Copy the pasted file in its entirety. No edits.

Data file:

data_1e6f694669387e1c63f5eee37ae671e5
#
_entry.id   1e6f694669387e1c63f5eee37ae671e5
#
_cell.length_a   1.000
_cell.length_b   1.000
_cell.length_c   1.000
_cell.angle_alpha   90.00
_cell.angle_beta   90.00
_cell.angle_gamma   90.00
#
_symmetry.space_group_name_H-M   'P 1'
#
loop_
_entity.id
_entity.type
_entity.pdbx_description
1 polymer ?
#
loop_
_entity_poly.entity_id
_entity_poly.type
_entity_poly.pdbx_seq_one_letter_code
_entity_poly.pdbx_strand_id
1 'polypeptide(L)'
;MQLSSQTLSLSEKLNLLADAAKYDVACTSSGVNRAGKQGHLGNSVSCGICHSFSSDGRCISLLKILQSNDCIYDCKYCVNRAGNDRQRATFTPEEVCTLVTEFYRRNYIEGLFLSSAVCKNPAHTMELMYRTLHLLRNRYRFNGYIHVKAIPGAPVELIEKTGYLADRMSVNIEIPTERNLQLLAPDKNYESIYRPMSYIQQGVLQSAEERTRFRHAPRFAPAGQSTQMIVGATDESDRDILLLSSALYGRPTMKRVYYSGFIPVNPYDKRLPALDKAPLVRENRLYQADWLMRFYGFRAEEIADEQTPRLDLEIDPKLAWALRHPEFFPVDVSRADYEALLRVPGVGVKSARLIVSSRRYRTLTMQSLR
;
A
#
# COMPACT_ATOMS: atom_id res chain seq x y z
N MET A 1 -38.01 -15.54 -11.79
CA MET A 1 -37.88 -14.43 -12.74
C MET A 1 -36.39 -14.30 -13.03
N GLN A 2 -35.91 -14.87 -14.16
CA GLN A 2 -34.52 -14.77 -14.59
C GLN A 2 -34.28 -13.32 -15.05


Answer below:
data_1e6f694669387e1c63f5eee37ae671e5
#
_entry.id   1e6f694669387e1c63f5eee37ae671e5
#
_cell.length_a   1.000
_cell.length_b   1.000
_cell.length_c   1.000
_cell.angle_alpha   90.00
_cell.angle_beta   90.00
_cell.angle_gamma   90.00
#
_symmetry.space_group_name_H-M   'P 1'
#
loop_
_entity.id
_entity.type
_entity.pdbx_description
1 polymer ?
#
loop_
_entity_poly.entity_id
_entity_poly.type
_entity_poly.pdbx_seq_one_letter_code
_entity_poly.pdbx_strand_id
1 'polypeptide(L)'
;MQLSSQTLSLSEKLNLLADAAKYDVACTSSGVNRAGKQGHLGNSVSCGICHSFSSDGRCISLLKILQSNDCIYDCKYCVNRAGNDRQRATFTPEEVCTLVTEFYRRNYIEGLFLSSAVCKNPAHTMELMYRTLHLLRNRYRFNGYIHVKAIPGAPVELIEKTGYLADRMSVNIEIPTERNLQLLAPDKNYESIYRPMSYIQQGVLQSAEERTRFRHAPRFAPAGQSTQMIVGATDESDRDILLLSSALYGRPTMKRVYYSGFIPVNPYDKRLPALDKAPLVRENRLYQADWLMRFYGFRAEEIADEQTPRLDLEIDPKLAWALRHPEFFPVDVSRADYEALLRVPGVGVKSARLIVSSRRYRTLTMQSLR
;
A
#
# COMPACT_ATOMS: atom_id res chain seq x y z
N MET A 1 -38.01 -15.54 -11.79
CA MET A 1 -37.88 -14.43 -12.74
C MET A 1 -36.39 -14.30 -13.03
N GLN A 2 -35.91 -14.87 -14.16
CA GLN A 2 -34.52 -14.77 -14.59
C GLN A 2 -34.28 -13.32 -15.05